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Create a Bird Your Own Backyard
By Bill Askenburg

Looking through my kitchen window into my backyard,I anxiously watch the
last patch of snow slowly shrink day by day.  

With spring, I welcome the return of a few of my favorite neighbors - Red,
Black cap and Goldie.  Spring has finally found New England, and so have the

Our Mourning Doves are back, carefully rummaging through the seed spilled
on the ground by our wily gray squirrels.  The cardinals are not hard to spot,
as the male is ablaze with his showy red coat.  And finally, I see my favorite-
feathered friend, the Goldfinch, searching for thistle.  His breast is just
beginning to show the bright yellow colors that make him the jewel of the

Backyard birding has become a welcome addition to my life, since moving to
New England.  The great thing about it is that anyone can invite birds to their
yard, regardless of where they live, or how large or small their property is.
And with the abundance of different species of birds in New England, most
people who start to feed the wild birds quickly find themselves hooked.

For those of you who have not yet introduced yourselves to the
joy of
backyard birding let me assure you it is one activity that requires very little,
but yields a great return.  With just a bag of seed and two shallow containers,
you can fill your backyard with life and activity.  To maximize your backyard
birding opportunities, take into account that birds need the basics – food,
water, safety and shelter.  

I provide a few varieties of food in my backyard, which in turn attracts
different species of birds.  Thistle seed attracts finches and chickadees.  A nut
and berry mix attracts woodpeckers and a sunflower/safflower mix attracts
cardinals, wrens, doves and blue jays.  Each of these food types requires a
different feeder, but most cost less than $10.  Place your feeders in a variety of
locations, such as at ground level, eye level, suspended in a tree or mounted
on a pole.  Be sure to place it in a near a window where you can view your
daily visitors.

Another way to draw birds into your yard is by enticing them with water.  The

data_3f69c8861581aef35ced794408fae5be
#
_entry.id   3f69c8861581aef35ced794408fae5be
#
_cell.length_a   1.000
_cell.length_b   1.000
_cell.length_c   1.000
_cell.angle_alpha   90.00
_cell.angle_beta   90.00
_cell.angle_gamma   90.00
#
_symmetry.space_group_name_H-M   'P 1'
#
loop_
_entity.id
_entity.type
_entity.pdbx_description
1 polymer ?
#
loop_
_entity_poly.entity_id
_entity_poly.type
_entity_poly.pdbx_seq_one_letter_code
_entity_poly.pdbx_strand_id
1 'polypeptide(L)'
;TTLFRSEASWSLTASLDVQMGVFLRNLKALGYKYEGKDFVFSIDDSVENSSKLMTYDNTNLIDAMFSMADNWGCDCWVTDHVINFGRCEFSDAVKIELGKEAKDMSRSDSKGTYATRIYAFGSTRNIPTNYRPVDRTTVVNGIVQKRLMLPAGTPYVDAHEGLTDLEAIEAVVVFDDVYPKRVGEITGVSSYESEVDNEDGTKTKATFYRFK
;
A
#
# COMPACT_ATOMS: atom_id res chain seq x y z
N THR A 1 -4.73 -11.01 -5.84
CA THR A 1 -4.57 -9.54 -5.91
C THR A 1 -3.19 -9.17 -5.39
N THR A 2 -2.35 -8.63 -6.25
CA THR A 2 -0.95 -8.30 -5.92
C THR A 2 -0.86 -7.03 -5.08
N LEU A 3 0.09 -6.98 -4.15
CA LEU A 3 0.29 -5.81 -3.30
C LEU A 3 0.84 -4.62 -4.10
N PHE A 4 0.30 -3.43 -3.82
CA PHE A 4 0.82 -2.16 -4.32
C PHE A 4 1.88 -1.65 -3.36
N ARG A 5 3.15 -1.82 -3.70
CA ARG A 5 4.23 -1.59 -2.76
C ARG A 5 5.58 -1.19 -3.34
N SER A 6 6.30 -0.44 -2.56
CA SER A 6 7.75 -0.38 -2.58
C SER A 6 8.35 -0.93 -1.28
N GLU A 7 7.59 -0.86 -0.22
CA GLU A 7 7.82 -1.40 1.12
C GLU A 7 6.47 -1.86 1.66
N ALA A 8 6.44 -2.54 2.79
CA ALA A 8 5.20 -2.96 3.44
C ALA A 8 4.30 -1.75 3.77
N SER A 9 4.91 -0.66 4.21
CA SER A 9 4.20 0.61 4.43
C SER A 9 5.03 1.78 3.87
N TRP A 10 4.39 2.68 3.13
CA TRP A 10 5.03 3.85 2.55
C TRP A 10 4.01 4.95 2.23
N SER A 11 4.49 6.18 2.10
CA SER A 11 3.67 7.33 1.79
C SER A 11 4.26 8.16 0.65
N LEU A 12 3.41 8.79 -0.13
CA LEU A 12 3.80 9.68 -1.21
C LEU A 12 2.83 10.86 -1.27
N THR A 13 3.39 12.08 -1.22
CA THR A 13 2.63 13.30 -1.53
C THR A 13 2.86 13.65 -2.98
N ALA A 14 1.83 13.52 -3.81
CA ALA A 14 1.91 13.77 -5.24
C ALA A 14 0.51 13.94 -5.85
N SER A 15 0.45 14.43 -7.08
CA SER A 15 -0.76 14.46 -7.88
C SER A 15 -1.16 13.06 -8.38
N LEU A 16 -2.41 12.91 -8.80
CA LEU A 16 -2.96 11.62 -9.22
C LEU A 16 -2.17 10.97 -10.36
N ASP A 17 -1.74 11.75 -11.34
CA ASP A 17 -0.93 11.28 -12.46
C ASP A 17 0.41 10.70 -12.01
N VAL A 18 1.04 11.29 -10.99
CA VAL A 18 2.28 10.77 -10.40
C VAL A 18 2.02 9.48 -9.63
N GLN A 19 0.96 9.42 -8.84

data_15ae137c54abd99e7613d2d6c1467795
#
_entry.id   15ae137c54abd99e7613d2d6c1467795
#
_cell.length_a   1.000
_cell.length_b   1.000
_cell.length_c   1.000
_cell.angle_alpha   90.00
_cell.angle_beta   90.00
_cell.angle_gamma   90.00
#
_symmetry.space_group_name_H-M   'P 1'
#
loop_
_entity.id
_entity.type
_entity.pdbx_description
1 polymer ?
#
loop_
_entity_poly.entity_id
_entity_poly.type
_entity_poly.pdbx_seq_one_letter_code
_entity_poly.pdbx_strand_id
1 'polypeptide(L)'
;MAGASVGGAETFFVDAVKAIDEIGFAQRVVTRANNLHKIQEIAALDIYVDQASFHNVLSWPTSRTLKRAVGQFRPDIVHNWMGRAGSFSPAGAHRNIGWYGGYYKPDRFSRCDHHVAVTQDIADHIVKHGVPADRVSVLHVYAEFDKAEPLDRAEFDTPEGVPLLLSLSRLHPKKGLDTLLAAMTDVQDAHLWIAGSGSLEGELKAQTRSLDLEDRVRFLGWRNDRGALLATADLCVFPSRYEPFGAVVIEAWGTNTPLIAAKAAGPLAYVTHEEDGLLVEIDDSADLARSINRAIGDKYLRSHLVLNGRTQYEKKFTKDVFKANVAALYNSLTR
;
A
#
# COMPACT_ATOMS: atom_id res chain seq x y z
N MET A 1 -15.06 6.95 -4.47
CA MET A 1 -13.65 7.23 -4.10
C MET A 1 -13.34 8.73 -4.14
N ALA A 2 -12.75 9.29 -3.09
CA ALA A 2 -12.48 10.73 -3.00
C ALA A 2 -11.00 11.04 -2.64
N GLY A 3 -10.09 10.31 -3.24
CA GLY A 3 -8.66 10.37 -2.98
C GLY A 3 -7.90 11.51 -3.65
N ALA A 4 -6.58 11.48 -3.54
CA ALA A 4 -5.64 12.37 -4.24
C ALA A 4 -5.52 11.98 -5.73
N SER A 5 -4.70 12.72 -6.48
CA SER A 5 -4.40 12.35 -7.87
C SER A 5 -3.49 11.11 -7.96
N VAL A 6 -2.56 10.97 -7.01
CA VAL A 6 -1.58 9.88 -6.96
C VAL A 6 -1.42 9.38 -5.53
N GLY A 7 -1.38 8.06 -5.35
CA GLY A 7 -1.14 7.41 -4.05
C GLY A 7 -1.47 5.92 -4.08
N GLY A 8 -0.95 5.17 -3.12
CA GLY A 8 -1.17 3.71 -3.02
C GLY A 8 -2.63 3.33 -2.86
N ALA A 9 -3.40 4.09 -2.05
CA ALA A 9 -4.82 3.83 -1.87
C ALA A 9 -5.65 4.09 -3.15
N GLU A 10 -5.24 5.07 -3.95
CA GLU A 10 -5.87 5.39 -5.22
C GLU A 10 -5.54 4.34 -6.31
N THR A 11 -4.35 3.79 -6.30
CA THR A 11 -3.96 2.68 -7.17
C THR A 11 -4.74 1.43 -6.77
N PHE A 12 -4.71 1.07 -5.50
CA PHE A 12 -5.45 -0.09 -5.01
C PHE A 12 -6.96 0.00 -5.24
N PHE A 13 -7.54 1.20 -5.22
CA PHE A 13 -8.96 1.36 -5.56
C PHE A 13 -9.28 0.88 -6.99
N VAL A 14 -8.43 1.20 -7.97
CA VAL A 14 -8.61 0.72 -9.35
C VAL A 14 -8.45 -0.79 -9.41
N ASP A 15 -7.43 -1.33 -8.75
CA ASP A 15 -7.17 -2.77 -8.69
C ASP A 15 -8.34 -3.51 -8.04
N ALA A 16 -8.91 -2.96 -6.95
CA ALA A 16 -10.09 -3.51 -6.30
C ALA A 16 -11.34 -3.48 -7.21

easiest and least expensive way to provide water for birds is in a birdbath.
Make sure that the water is clean and changed frequently.  However, the
optimal water source for birds is a
water fountain, with water circulating via an
electric pump into several multi-level containers.  Make sure that there are
sufficient shallow areas, no more than one or two inches deep.  The sound and
motion of water is hard for birds to resist, and will entice them to drink and

The next thing to consider is shelter and safety.  The natural vegetation in your
yard will provide protection from predators.  I will also offer nesting areas and
materials, as well as in some cases food.    Ideally, a backyard bird habitat has a
large variety of plants including ground cover, shrubs and trees.  This variety
of cover will create a comfortable environment for many different species of

I also like to provide a variety of houses for the birds.  These are basically
substitutes for
natural cavities in trees and rocks. Houses range in size from
very large, multi-chamber homes, to very small, single-chamber houses.  When
choosing a birdhouse, make sure that features include ventilation and drainage
holes for the nesting box, a removable panel for seasonal cleaning and is
constructed of “bird friendly” materials.  You might be surprised how quickly
the birds will respond to a birdhouse.  I have seen birds building a nest in a
box just hours after I placed it in my backyard.

New England offers an ideal environment for backyard birding…it is truly one
of the great things about living here.  Create your own backyard bird habitat –
and you’ll have your bird neighbors come back again and again each spring.

About the author: Bill Askenburg moved to New England three years ago
from Atlanta.  He started New England Birdhouse, a company that creates
custom handcrafted birdhouses made to the unique likeness of their
customers’ homes.  For more information, please visit their website,
www. or email Bill at
Backyard Birding
The Heart of New England
Celebrating the unique character & culture of Maine ~ New Hampshire ~ Vermont
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